No...what's truly disturbing about your piece is the praise you heap upon the totally inane and shockingly unfunny Leno monologue. Really...what are you watching that generates laughs in that monologue?

Mike S:

I've been waiting for years for one of the big networks to hand over the 10 PM hour to a talk show, if only to level the playing field with Fox.
If NBC can talk Leno into it, this is a golden opportunity for them. Will his ego allow it, or does he need to prove that he's still viable at 11:30? I don't care for his show - I think Letterman and Carson are/were far better at the job, but that's beside the point. He certainly remains popular.

David Carroll:

Thanks Tom...you echoed my thoughts from a guest column in TV Week in July of 2007.



Lately, Dave seems to be more engaged with news and political figures, maybe he could be a 60 minutes correspondent. Kill two birds (safer and rooney) with one stone.

Peter Bright is a prescient guy. He knows.

Well, it's not like I know him or anything, just what he writes.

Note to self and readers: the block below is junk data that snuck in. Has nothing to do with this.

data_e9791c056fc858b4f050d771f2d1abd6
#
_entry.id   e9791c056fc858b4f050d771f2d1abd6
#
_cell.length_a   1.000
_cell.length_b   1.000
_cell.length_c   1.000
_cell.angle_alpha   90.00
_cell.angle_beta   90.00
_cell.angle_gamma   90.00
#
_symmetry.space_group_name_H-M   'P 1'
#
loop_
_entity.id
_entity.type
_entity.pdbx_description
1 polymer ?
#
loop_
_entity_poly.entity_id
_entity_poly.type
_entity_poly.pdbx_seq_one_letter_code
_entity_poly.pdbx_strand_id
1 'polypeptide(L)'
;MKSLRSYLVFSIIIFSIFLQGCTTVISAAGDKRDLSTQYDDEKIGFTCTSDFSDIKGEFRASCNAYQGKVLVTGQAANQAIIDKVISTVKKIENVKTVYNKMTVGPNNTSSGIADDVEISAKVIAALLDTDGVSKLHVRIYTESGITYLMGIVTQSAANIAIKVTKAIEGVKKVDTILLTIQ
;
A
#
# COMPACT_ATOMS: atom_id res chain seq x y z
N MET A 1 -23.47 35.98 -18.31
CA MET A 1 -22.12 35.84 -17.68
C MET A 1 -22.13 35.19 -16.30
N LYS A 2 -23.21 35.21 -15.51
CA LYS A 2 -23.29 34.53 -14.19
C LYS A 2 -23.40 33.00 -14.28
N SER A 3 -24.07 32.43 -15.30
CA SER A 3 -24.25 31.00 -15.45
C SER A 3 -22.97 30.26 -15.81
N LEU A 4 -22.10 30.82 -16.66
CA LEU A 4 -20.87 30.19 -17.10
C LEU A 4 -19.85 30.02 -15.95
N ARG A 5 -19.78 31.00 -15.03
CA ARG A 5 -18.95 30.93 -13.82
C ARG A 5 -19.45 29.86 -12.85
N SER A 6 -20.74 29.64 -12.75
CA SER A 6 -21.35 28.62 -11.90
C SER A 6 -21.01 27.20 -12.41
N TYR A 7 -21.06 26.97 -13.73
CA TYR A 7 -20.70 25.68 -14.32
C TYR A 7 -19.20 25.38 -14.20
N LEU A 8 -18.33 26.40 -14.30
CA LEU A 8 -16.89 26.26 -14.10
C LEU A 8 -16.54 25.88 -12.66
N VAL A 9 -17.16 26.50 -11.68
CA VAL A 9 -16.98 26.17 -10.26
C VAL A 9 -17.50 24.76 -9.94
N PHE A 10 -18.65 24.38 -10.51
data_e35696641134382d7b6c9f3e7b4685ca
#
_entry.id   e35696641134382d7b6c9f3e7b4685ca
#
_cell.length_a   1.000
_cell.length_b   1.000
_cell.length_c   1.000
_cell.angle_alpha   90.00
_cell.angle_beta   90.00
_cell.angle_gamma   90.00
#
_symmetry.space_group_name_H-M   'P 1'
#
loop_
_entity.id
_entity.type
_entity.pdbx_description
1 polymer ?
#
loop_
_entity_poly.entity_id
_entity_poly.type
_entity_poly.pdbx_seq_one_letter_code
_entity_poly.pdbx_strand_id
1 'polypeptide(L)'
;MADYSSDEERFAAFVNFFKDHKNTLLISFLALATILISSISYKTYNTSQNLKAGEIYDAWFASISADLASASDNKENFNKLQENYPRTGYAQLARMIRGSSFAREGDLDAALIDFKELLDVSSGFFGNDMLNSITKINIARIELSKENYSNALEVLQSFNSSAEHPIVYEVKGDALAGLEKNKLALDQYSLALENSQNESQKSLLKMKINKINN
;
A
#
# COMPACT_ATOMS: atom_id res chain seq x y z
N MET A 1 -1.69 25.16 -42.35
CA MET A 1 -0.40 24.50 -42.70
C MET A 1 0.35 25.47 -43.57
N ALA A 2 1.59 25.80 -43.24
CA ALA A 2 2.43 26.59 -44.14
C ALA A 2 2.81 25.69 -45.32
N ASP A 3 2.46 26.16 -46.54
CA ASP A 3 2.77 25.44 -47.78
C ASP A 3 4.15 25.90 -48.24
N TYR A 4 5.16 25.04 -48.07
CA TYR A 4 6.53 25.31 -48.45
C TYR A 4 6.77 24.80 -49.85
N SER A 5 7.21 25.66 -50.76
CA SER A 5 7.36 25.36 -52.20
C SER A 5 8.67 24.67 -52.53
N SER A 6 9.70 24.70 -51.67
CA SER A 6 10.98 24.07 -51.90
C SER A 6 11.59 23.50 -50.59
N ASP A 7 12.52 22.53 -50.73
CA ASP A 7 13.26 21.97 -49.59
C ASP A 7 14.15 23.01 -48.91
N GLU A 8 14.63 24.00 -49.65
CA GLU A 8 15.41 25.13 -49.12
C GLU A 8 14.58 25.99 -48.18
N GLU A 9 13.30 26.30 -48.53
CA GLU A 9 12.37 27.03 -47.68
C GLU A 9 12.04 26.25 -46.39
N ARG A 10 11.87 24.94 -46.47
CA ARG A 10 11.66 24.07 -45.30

I don't know about a nightly hour, but certainly a Sunday big event show with Leno as a host would be a draw.

If I were ABC, I'd give him the 8:00 Sunday hour for a big variety, interview show with comic elements including, possibly, a weekly "at home with Jay" comic element.

But certainly, Jimmy won't be too upset moving back to 12:30 if Nightline goes and Jay slides into their schedule.


Just because a show gets higher ratings doesn't make it better than the competition. The quote from famous PR Leone Baxter comes to mind: "Americans like corn more than caviar."

Leno was once a really great stand-up comic, but his monologue on the Tonight Show is not, and has never been, funny. If you disagree, it just means that you haven't yet developed a taste for caviar.

Letterman on Late Night is classic TV; some of the best comedy, late night or other, ever. Letterman on the Late Show may not be as great, but he's better than everything else on at that hour, including the new (and not improved) Nightline.

Recent examples include: